Trump flunks history; the press pilloried Lincoln as an ape, boor, buffoon, treason's masterpiece


AFT Local 1360

“Look at the way I’ve been treated lately—especially by the media,” Donald Trump complained in his commencement speech at the Coast Guard Academy. “No politician in history, and I say this with great surety, has been treated worse or more unfairly.” 

MSNBC’s Chris Matthews didn’t buy the president’s lament. “Hey, look, I think a lot of other leaders have taken worse press than this guy,” he said on his show.

History backs up Matthews. For instance, another Republican president’s detractors—many of them in the media—called him an ass, blackguard, buffoon, butcher, Caesar imperator, clown, despot, dictator, Federal vandal, fool, royal ape, tactless boor, treason’s masterpiece, tyrant and usurper.  

“He is no more capable of becoming a statesman, nay, even a moderate one, than the braying ass can become a noble lion,” hooted a newspaper in his home state. It marveled at how he “should have been selected as the representative man of any party.”

The paper poured it on: “His weak, wishy-washy, namby-pamby efforts, imbecile in matter, disgusting in manner, have made us the laughing stock of the whole world. The European powers will despise us because we have no better material out of which to make a President.”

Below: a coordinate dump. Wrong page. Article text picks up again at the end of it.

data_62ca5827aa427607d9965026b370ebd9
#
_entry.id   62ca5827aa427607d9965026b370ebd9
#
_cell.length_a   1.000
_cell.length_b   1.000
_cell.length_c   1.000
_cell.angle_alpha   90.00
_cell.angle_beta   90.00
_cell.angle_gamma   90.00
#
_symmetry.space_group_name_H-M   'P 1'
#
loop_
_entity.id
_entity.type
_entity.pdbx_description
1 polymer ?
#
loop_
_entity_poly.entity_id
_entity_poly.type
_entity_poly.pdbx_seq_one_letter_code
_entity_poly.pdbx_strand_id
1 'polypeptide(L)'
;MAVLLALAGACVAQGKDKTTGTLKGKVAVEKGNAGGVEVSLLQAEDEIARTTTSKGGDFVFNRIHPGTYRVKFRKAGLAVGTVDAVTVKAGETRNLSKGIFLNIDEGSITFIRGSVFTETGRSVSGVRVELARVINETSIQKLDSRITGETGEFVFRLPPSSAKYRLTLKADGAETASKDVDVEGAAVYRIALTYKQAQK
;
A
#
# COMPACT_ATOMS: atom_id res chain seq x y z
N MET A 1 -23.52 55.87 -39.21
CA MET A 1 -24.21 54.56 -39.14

The editorialist reloaded and fired again: In America’s larger cities, the small town lawyer “could pass for no more than a facetious pettifogger. Take him from his vocation and he loses even these small characteristics and indulges in simple twaddle which would disgrace a well bred school boy."

The object of the Salem, Ill., Advocate’s disaffection was Abraham Lincoln.

Lincoln was from Illinois but was born in Kentucky. His wife, Mary Todd Lincoln, was from Lexington, where, in March, 1861, the virulently anti-Lincoln Statesman approvingly reprinted the New Orleans Delta’s take on the newly inaugurated president.

Louisiana had seceded and joined the Confederacy. Nonetheless, the Crescent City sheet claimed to be rudely shocked to see the United States, “that once proud Republic” to which Louisiana had belonged, ”so shamed and debased before the world by the ridiculous, vulgar and pusillanimous antics of the coarse and cowardly demagogue whom a corrupt and crazy faction [the Northern states] has elevated to the chair, once filled by Washington, Jefferson and Jackson.”

According to the Delta, Lincoln’s “silly speeches, his ill-timed jocularity, and his pusillanimous evasion of responsibility, and vulgar pettifoggery, have no parallel in history save for the crazy capers of Caligula, or in the effeminate buffoonery of Henry of Valois.” (Caligula was an infamous and homicidal Roman emperor and Henry was a French king.)  

Lincoln’s Gettysburg Address is one of the greatest speeches in American history. Nonetheless, the Chicago Times dismissed the Great Emancipator’s immortal words “as silly flat and dishwatery utterances of the man who has to be pointed out to foreigners as the President of the United States.”

The Times predicted that “the cheek of every American must tingle with shame” upon reading the address.